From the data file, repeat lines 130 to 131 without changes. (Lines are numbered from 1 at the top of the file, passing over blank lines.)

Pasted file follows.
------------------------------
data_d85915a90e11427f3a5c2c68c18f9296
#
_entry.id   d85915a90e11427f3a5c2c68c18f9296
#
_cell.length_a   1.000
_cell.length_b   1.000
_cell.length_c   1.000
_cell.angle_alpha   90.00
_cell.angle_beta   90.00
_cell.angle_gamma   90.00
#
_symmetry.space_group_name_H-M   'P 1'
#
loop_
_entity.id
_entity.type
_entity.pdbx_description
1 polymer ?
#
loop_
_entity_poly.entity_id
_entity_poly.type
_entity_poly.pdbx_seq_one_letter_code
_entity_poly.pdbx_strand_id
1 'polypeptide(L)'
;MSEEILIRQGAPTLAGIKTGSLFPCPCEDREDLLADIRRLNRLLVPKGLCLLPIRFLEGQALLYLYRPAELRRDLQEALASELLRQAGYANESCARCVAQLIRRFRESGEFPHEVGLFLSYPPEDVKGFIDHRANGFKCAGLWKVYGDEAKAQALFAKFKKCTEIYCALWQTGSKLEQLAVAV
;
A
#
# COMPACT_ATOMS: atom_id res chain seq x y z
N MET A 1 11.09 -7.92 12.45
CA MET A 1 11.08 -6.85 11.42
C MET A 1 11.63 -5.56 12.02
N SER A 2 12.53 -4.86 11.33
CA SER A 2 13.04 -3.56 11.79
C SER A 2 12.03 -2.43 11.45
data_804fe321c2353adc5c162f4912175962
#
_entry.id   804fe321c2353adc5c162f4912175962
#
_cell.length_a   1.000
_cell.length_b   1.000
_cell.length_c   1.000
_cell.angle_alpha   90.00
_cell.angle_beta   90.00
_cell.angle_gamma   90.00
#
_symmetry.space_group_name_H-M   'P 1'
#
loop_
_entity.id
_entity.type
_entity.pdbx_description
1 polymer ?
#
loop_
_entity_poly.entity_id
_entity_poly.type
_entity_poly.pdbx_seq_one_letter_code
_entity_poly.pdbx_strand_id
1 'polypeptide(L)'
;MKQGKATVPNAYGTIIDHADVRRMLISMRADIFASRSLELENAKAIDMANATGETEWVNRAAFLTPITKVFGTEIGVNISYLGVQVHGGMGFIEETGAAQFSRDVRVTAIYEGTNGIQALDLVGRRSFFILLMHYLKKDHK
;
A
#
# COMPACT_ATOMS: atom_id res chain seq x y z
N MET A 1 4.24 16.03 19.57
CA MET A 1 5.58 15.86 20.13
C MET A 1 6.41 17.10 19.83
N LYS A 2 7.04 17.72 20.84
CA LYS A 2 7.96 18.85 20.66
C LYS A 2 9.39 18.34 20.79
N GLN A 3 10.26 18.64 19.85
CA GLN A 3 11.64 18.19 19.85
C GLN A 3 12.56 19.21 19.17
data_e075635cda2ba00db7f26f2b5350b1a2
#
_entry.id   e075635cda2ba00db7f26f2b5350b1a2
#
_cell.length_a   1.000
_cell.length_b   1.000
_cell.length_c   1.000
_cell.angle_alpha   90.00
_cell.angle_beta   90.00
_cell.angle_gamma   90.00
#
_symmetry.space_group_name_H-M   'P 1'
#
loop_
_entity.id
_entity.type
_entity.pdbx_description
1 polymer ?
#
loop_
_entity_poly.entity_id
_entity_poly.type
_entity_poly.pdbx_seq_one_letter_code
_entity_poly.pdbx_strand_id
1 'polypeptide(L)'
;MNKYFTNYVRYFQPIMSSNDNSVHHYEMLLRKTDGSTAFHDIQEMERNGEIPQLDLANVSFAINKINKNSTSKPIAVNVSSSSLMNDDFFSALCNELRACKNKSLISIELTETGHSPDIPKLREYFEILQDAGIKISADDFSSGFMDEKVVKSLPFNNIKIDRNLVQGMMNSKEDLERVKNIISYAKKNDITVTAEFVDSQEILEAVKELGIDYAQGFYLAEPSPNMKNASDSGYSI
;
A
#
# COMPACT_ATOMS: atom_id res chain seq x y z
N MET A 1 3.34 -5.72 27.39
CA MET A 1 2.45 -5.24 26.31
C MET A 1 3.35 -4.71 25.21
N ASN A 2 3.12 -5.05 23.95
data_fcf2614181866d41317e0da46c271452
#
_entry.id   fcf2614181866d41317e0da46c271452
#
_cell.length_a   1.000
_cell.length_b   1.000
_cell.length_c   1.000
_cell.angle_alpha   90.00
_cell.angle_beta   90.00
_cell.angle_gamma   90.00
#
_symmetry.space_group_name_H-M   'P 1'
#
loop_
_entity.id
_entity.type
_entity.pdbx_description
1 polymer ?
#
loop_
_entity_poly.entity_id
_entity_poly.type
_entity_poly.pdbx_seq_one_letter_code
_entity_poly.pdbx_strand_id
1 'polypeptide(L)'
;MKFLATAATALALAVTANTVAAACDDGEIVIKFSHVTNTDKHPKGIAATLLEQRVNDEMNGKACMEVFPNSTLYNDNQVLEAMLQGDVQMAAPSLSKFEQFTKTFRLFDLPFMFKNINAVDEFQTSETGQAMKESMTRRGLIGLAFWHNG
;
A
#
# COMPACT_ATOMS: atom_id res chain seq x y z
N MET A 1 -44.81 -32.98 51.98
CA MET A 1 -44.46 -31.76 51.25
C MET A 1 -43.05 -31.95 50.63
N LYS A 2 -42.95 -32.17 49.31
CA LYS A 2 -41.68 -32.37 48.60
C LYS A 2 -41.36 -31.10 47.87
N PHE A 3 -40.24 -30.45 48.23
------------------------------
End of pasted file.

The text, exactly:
_entity_poly.entity_id
_entity_poly.type